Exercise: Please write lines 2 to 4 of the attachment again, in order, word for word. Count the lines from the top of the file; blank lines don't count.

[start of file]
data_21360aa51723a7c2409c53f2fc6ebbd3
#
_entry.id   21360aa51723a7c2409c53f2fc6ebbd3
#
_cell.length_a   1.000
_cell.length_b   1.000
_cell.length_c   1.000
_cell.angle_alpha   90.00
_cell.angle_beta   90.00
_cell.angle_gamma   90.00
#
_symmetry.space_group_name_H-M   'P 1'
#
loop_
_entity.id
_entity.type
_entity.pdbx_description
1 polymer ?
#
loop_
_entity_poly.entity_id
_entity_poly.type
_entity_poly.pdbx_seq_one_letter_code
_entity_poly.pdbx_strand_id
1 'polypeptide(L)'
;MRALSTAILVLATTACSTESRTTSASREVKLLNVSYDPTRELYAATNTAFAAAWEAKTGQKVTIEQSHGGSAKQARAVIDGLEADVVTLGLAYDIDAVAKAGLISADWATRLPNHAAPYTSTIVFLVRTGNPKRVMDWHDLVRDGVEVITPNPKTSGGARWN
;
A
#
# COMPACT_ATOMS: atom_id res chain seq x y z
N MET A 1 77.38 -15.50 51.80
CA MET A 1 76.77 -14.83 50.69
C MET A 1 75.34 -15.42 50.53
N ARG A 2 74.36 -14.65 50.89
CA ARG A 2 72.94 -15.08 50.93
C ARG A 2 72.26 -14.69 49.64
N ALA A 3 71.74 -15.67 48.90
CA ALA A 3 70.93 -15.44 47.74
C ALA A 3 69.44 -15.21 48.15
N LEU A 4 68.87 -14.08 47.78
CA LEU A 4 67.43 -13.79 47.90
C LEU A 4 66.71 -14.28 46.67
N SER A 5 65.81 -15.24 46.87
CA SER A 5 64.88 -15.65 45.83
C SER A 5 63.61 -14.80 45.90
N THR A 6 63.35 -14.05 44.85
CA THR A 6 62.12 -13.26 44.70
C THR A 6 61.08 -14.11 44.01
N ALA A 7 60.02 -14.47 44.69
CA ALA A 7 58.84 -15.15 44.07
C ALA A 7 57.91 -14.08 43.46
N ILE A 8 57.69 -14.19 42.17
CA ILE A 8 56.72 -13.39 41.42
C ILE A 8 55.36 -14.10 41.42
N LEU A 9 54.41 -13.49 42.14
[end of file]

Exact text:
#
_entry.id   21360aa51723a7c2409c53f2fc6ebbd3
#